A procedure which takes a nonorthogonal set of Linearly Independent functions and constructs an Orthogonal
Basis over an arbitrary interval with respect to an arbitrary Weighting Function . Given an original set
of linearly independent functions , let denote the orthogonalized (but not normalized) functions and
the orthonormalized functions.

(1) | |||

(2) |

Take

(3) |

(4) |

(5) |

(6) |

(7) |

(8) |

(9) |

(10) |

(11) |

(12) |

(13) |

(14) |

Orthogonal Polynomials are especially easy to generate using Gram-Schmidt Orthonormalization. Use the notation

(15) |

(16) | |||

(17) |

As defined, and are Orthogonal Polynomials, as can be seen from

(18) |

Now use the Recurrence Relation

(19) |

To verify that this procedure does indeed produce Orthogonal Polynomials, examine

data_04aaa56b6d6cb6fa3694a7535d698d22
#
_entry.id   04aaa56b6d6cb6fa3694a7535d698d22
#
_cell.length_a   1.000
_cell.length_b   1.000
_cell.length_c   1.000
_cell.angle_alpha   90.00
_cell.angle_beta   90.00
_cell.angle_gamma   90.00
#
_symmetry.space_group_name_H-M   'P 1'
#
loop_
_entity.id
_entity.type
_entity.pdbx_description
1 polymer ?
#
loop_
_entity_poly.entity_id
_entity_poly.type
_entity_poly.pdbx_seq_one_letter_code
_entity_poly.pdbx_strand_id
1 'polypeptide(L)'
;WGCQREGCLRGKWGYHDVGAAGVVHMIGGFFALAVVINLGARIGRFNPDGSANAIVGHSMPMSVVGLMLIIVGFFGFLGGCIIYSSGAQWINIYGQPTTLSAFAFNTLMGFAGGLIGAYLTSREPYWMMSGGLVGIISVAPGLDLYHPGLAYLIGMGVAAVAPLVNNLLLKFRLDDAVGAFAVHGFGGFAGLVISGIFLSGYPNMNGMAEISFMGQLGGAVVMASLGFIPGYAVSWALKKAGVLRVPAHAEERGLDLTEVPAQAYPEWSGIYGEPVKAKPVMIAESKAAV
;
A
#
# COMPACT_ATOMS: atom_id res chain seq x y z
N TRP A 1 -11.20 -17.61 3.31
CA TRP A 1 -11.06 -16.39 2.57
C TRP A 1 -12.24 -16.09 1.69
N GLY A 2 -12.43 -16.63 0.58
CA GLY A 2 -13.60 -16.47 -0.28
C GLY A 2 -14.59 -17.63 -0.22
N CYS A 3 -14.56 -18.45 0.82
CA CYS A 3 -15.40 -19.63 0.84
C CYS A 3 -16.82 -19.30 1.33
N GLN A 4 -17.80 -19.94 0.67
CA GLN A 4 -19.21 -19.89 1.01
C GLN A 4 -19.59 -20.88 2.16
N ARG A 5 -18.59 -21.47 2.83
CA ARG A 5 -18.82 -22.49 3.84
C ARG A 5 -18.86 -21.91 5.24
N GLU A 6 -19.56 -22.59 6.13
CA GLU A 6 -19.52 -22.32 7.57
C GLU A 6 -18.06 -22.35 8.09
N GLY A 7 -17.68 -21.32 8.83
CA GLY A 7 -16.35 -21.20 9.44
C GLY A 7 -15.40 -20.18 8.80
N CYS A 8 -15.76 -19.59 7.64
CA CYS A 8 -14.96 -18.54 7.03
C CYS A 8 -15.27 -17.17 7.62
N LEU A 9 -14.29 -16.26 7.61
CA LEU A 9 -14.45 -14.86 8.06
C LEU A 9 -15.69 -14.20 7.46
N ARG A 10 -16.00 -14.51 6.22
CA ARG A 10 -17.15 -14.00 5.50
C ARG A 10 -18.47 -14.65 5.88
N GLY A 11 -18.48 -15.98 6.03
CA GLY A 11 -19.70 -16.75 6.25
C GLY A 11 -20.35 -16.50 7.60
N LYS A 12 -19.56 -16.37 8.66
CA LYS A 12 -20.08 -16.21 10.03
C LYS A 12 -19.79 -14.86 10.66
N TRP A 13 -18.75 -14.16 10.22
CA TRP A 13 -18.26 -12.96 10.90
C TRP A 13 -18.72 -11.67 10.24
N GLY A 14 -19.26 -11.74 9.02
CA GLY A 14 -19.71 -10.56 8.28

(20) |

since . Therefore, all the Polynomials are orthogonal. Many common Orthogonal Polynomials of mathematical physics can be generated in this manner. However, the process is numerically unstable (Golub and van Loan 1989).

**References**

Arfken, G. ``Gram-Schmidt Orthogonalization.'' §9.3 in *Mathematical Methods for Physicists, 3rd ed.*
Orlando, FL: Academic Press, pp. 516-520, 1985.

Golub, G. H. and van Loan, C. F. *Matrix Computations, 3rd ed.* Baltimore, MD: Johns Hopkins, 1989.

© 1996-9

1999-05-25